Pilot Program: Theatre Review

Melissa Leilani Larson’s Pilot Program, which closed this last weekend at Plan B Theatre in Salt Lake, is a lovely play, especially in this beautifully acted, directed, and designed production. I say works like ‘beautifully’ and ‘lovely’ despite the fact that the play made me terrifically uncomfortable, and that at dinner afterwards, with my wife, my nephew and his husband and my son, the only two things we could talk about were what a beautiful play it was, and also how uncomfortable it made us.

I love that. I love how a piece of theatre can affect us like that. Ibsen’s A Doll House does that for me, leads to uncomfortable conversations about awkward subjects. A good play should burrow under our skin. It should itch and burn. It should raise more issues than it solves, it should force us to rethink previously held convictions. It should not let go of us afterwards. It’s been four days since I saw Pilot Program. I should have reviewed it earlier, but illness intervened. But I still can’t stop thinking about it.

Three characters, then. We start with Abby and Jake; a nice Mormon married couple. She’s an academic, he works in public relations. They have a good life together, a good marriage. Jake’s a good guy, kind and gentle, nonjudgmental, a supportive and loving spouse. (They were played by April and Mark Fossen, who are, as their last names suggest, likewise married). In addition to teaching and publishing, Abby blogs, and is our window into the world of the play. She addresses the audience directly–she blogs the play for us–and her insights are crucial.

And Abby and Jake have also found themselves unable to have children. And infertility haunts their marriage. Abby tells us that they’ve tried everything–in vitro, adoption–without success.

So: the set, a nice living room in a comfortable and nice-looking home. Abby addresses us; introduces the couple, as wives always do when a couple is asked to speak in Church. A light shift: time passing. And then Jake enters; in his suit; they’ve been somewhere, an event, an appointment. And they can’t even speak. The silence stretched forever: Abby holds herself like she’s been punched, bent over. He appears incapable of speech. Finally, the conversation begins. They’ve been to a meeting, with not just their Stake President, but with an Area Authority. They’ve been asked–called–to participate in a pilot program. They’ve been asked to add another wife to their marriage.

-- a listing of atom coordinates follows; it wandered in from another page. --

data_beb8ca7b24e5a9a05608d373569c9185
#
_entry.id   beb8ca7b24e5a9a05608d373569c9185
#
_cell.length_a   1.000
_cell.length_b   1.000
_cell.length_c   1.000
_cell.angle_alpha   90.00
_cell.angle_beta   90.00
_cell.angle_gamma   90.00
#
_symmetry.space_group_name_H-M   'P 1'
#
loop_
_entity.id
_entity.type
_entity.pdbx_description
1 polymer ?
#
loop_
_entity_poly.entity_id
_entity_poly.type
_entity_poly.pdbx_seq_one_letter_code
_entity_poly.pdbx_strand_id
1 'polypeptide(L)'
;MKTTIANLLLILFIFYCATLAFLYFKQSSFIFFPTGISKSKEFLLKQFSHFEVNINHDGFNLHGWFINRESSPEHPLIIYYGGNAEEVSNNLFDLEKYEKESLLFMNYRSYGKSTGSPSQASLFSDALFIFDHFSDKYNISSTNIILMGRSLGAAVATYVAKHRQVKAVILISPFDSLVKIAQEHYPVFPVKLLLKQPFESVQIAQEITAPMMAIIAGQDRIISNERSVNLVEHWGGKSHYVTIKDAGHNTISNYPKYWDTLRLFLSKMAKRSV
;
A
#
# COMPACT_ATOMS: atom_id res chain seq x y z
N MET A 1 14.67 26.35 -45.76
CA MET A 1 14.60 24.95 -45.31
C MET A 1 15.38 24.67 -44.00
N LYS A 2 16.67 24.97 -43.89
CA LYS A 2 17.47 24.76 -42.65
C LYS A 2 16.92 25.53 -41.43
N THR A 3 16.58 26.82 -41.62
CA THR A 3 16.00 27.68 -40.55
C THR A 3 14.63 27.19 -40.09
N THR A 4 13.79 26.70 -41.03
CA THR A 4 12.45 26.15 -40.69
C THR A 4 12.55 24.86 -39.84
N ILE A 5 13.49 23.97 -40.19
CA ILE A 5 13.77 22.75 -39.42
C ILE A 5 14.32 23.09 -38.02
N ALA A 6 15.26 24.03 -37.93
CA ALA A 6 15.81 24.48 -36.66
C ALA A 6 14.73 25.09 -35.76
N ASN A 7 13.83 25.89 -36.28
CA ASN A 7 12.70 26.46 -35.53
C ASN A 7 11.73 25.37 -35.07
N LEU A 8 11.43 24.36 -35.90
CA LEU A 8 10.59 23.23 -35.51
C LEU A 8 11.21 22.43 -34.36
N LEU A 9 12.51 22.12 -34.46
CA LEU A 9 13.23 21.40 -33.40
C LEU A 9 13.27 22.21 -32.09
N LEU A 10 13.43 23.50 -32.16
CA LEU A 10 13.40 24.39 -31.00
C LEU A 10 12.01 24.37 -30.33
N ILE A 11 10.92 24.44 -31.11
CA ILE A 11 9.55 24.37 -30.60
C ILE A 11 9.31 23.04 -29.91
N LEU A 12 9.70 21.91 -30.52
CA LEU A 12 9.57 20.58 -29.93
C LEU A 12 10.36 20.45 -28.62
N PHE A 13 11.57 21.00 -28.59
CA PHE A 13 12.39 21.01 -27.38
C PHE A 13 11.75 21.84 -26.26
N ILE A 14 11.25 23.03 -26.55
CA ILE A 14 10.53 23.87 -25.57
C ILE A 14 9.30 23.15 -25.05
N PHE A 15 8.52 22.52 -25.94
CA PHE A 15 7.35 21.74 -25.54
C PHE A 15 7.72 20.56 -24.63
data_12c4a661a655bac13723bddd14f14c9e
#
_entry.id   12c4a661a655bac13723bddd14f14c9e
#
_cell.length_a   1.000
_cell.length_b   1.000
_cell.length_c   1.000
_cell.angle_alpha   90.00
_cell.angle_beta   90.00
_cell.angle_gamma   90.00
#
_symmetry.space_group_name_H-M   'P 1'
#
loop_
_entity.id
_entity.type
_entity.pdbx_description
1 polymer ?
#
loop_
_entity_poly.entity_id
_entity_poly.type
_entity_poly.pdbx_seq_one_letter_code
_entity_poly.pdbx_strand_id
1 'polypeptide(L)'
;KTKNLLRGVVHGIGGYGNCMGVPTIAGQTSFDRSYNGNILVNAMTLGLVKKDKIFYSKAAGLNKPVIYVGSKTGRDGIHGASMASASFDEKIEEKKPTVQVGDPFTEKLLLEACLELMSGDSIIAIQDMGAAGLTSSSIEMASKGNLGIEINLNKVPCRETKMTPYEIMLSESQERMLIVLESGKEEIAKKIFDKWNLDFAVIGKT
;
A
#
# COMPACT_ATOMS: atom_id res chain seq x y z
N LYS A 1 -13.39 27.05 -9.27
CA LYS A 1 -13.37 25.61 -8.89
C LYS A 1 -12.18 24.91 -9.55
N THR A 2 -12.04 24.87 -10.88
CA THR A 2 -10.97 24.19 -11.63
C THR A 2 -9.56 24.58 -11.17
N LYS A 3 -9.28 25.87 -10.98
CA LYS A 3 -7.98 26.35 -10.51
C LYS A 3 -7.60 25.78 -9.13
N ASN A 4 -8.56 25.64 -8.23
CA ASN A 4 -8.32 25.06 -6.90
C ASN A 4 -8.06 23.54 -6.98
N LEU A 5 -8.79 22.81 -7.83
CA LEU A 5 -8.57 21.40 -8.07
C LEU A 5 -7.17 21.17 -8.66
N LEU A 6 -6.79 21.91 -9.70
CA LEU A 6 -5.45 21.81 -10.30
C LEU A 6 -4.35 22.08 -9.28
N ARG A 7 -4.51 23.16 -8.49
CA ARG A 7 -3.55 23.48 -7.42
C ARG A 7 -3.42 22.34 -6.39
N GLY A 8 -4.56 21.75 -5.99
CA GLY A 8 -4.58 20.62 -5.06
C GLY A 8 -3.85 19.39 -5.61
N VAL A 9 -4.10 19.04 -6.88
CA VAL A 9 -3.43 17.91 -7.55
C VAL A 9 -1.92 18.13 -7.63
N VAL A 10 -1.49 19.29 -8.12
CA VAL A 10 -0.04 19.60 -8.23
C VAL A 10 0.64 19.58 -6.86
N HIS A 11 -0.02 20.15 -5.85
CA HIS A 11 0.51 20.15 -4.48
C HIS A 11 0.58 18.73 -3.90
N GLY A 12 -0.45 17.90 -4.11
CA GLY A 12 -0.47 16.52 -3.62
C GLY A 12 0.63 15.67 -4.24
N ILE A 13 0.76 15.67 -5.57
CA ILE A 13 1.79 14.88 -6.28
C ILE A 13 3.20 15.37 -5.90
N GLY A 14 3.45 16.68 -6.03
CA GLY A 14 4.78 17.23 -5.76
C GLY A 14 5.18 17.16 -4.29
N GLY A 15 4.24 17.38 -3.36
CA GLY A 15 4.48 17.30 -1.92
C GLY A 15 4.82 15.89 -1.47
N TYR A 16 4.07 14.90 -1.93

And so, I thought, he’ll be the one to decide, he’ll talk her into it, reluctantly, but in his capacity as patriarch, he’ll make the call. Accept the calling for both of them. And you think, all right, polygamy is certainly about patriarchy, male privilege; that’s where this play is going. And then it doesn’t go there. She’s had a feeling, a warmth, a whispering of the spirit. His inclination is to say ‘no.’ She says ‘yes.’ That was the first time tears came to my eyes, sitting quietly in the darkness.

But she wants to have a say in who the new wife will be, and as it happens, she knows who she wants. Her all-time favorite student, Heather (Susanna Florence Risser), now graduated and a close friend. She loves Heather; thinks of her as a sister, almost. And Heather is still active in the Church, younger than Abby, in her early thirties, a successful professional woman in her own right. One small problem: Heather lives in California, and they live in Salt Lake City. They’re going to have to ask her to move, to uproot her entire life. She’s going to have to ‘move to Utah,’ with everything that implies.